But the truth, as always, is rather inconvenient.
The people who want Naseeruddin Shah and his ilk – by which I mean, naturally, those who value freedom of expression and it is a pity I have to clarify that this is a reference to bent of mind and not religion of birth – out of the country are related to you and me, and perhaps to Naseeruddin Shah himself.
The onus for freedom of expression lies with us, each and every one of us who loves this country and who values its freedoms.
For long, I have been among those who are in denial of just how close the hooligans are.
I belong to a family of mixed ethnicities and religions.
I never thought I would hear a relative say, much less swinging her legs against a sofa in my own sitting room, that this was a “Hindu country”.
Yet, this is precisely what happened some weeks ago. Talk of 2019 was on. The year has gone by so fast etc. What awaits next year etc. Election year etc. As a journalist, what did I think would happen, she asked.
“I think – or hope – the demonetisation and GST messes alone will sink them,” I said.
“You don’t want Modi to win?” my aunt sounded surprised.
“No. I don’t want the rupee to sink or statues to reach the sky.”
“You want that Italian for prime minister?”
My aunt made an impatient noise. “Why do you have a problem with the BJP?”
“Because rupee, because petrol, because statues, because they’re more concerned with renaming cities than sorting out the economy.”
“So what? This is a Hindu country, and the cities should have Hindu names.”
“No, this is not a Hindu country. This is a secular country, and it says so in the Constitution.”
“When Pakistan is a Muslim country, why can’t we be a Hindu country?” she demanded.
“Because the Constitution says we’re secular. Because for most of my life, Pakistan hasn’t been the country I aspire to live in.”
Other relatives had been trying throughout the conversation to change the subject, and eventually succeeded. Someone spoke of cricket. Someone spoke of lunch. And I persisted in speaking of Raghuram Rajan’s address at Berkeley, and the Indian Constitution, and the poverty line and the money spent on the Statue of Unity, until my aunt ran out of the energy to make vacuous statements and contented herself with one last patronising remark to the tune of how I would “eventually realise” she was right.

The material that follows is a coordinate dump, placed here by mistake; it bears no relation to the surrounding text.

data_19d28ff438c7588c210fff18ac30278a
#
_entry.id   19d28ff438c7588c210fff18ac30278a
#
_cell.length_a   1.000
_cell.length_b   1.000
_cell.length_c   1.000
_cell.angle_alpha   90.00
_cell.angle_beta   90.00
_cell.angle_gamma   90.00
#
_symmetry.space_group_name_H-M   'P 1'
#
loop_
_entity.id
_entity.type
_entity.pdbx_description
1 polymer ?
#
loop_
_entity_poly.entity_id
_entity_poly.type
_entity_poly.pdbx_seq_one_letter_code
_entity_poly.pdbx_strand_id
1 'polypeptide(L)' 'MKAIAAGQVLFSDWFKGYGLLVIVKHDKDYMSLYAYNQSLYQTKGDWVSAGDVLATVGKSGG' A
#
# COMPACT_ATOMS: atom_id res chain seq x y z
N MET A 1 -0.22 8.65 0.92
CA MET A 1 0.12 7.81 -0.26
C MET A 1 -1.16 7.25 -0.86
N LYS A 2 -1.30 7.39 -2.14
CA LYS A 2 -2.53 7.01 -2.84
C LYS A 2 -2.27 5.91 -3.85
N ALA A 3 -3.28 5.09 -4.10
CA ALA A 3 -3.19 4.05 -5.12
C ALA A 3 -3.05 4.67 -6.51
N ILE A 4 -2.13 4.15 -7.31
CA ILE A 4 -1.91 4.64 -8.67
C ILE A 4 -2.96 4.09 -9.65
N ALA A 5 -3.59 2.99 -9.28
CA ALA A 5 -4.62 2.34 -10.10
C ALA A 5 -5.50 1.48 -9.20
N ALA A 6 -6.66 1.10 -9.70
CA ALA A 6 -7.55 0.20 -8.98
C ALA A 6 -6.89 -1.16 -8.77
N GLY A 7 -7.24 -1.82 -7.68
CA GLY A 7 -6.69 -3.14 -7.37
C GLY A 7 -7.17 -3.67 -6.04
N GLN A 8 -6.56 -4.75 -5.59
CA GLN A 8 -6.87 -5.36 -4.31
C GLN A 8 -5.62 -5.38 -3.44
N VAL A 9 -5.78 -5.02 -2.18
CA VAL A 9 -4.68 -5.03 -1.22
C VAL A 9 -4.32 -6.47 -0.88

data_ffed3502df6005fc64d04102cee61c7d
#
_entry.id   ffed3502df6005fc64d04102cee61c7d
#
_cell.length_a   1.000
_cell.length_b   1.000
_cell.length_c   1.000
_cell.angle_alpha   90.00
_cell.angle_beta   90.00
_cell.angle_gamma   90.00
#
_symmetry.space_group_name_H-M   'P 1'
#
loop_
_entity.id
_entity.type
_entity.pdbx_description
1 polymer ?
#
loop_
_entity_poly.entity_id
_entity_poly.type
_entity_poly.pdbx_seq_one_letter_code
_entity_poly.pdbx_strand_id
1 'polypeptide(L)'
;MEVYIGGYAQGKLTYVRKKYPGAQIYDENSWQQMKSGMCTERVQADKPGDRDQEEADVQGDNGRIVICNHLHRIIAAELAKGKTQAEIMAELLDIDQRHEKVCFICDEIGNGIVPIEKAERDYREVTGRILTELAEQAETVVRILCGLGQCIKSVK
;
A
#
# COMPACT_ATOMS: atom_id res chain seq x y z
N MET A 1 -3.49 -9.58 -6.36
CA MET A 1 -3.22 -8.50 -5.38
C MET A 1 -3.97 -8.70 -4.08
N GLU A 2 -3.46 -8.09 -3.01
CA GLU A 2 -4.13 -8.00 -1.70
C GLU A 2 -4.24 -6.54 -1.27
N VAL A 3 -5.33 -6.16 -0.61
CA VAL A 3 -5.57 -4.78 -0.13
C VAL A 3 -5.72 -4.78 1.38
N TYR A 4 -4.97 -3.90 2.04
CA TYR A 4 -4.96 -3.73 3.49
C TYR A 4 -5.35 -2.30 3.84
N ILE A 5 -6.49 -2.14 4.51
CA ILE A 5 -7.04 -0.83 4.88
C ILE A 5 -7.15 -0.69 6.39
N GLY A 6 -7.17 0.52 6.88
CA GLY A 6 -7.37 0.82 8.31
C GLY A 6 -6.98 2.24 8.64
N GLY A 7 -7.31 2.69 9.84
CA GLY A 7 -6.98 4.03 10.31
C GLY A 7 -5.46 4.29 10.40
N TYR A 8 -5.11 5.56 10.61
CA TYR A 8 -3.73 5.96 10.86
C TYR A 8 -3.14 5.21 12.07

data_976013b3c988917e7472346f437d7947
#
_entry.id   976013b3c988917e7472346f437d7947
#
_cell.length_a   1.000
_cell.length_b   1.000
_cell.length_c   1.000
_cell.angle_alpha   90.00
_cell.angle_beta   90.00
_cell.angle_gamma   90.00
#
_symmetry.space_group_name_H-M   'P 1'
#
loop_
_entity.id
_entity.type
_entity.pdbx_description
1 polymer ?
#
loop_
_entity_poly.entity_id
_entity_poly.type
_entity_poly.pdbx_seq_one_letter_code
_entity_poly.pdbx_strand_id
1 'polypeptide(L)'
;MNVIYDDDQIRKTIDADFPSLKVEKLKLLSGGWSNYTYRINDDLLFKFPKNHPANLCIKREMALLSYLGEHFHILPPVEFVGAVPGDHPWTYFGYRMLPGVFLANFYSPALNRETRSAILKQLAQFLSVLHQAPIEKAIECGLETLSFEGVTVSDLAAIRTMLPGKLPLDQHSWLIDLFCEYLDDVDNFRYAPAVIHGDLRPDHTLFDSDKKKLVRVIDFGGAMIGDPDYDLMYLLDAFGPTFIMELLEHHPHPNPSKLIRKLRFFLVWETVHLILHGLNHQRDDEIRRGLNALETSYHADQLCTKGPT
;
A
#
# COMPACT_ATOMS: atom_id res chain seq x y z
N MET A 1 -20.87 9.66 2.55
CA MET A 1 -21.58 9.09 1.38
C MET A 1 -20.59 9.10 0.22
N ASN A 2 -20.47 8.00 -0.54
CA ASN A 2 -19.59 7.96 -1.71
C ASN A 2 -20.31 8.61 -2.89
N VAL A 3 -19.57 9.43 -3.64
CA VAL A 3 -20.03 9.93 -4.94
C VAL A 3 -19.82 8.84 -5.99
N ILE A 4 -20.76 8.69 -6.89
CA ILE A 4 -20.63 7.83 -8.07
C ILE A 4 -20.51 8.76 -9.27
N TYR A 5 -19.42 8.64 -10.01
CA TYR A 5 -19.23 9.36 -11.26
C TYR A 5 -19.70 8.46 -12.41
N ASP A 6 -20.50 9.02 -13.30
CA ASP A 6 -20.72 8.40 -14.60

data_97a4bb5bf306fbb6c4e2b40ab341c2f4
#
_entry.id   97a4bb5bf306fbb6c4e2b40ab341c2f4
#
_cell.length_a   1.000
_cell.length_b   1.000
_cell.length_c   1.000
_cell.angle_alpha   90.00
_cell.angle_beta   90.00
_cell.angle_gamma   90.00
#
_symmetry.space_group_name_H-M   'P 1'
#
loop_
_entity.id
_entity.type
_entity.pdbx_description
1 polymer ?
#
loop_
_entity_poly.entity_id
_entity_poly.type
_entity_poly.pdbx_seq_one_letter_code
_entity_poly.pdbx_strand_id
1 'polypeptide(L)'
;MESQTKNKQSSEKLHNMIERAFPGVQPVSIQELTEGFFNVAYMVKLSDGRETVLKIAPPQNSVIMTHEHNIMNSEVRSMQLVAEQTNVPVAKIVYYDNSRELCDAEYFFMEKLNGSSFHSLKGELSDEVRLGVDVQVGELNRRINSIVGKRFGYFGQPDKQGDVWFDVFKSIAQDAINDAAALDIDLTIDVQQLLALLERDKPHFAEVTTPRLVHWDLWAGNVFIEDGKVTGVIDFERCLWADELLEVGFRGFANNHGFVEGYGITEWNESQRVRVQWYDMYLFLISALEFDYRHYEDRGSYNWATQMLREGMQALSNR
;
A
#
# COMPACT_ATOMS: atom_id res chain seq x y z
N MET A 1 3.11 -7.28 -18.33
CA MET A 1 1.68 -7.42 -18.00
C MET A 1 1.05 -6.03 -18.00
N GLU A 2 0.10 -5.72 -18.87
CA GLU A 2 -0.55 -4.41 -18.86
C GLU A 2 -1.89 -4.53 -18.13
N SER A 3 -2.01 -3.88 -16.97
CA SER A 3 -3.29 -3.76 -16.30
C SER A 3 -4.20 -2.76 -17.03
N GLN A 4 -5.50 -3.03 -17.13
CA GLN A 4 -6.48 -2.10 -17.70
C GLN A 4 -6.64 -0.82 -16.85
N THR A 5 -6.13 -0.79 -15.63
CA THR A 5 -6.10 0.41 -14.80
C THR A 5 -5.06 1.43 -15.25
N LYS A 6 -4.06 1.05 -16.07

I was, and am, ashamed.
I’m ashamed to be related to someone who turns to WhatsApp for news.
I’m ashamed that I cannot call her a “distant relative”.
I’m ashamed because, when the news travels through the family grapevine that I wrote about a bigoted aunt, several other aunts will wonder whether I was referring to them.
I’m ashamed that I have hosted a hooligan in my home, and probably will be forced to again.
I’m ashamed that once my aunt’s amusement had transformed into irritation, I allowed the subject to be changed, and did not bully her into silence as she had tried to bully me.
I’m ashamed I did not call her a hooligan and a troll to her face.
I’m ashamed that I did not tell her it was people like her who were ruining my country, not people like me.
They are all around us, the hooligans, the bigots, the bearers of trishuls and the defenders of dictatorship.
They are our parents’ parents. Our parents’ siblings. Our parents. Our siblings. Our cousins. Our friends. Our lovers.
They preface every political argument with, “What India needs is a dictator”, but will not admit that a man who turns our life savings to paper overnight is a dictator.
They blame Nandan Nilekani for the Aadhaar card, which they deem a violation of their privacy, but are happy for investigative agencies to access the computers of “sickulars” and “presstitutes”.
They call those of us who defend the Constitution, its Preamble, and the rights its guarantees us and the duties it expects of us, “traitors”.
It’s about time we called out these hooligans in our homes, exposed them and quelled their rants.
This is not about the BJP versus the Congress. Hooliganism has existed under, and been orchestrated by, every political party that has ever been in power.
This is about us versus the hooligans.
We have to admit that the hooligans are not simply the anonymous entities that will swear at me in the Comments section of this piece. They are guests in our homes. They are our family. They are the women who worship cows, but carry leather handbags. They are the men who appease the gods with ghee bled out of cows. Their show of piety is matched by their penchant for virulence. And we fail ourselves if we don’t shame them into silence.
More Columns by Nandini Krishnan:
Why the Ambanis should rule India
Five statues the government should build
India's #MeToo: A moment of reckoning
Of Swachch Bharat and scavenging
LGBTQIA rights have a long way to go
V S Naipaul: The man the world loved to hate
The legacy of Karunanidhi
"Rapistan": There are no safe places
The "most dangerous country" poll should not make us defensive
The illusion of secularism
When hooliganism is state-sanctioned
Tarun Tejpal case: When the media plays jury
Karnataka: Death of democracy
India shining as ecosystems die?
Tamil Nadu: The land of the lawless
When death does not deter
Power play at a time of crisis
A country in denial
The gods have left the temples
What cricketers' reactions to ball-tampering show
Even Chhota Bheem knows our data was never private
No Confidence Motion: Why is the BJP nervous?
Do we really have the right to die with dignity?
Democracy has no place for mobs
Women will drive Ayyappa away, but not violence?
Nandini is a journalist and humour writer based in Madras. She is the author of Hitched: The Modern Woman and Arranged Marriage.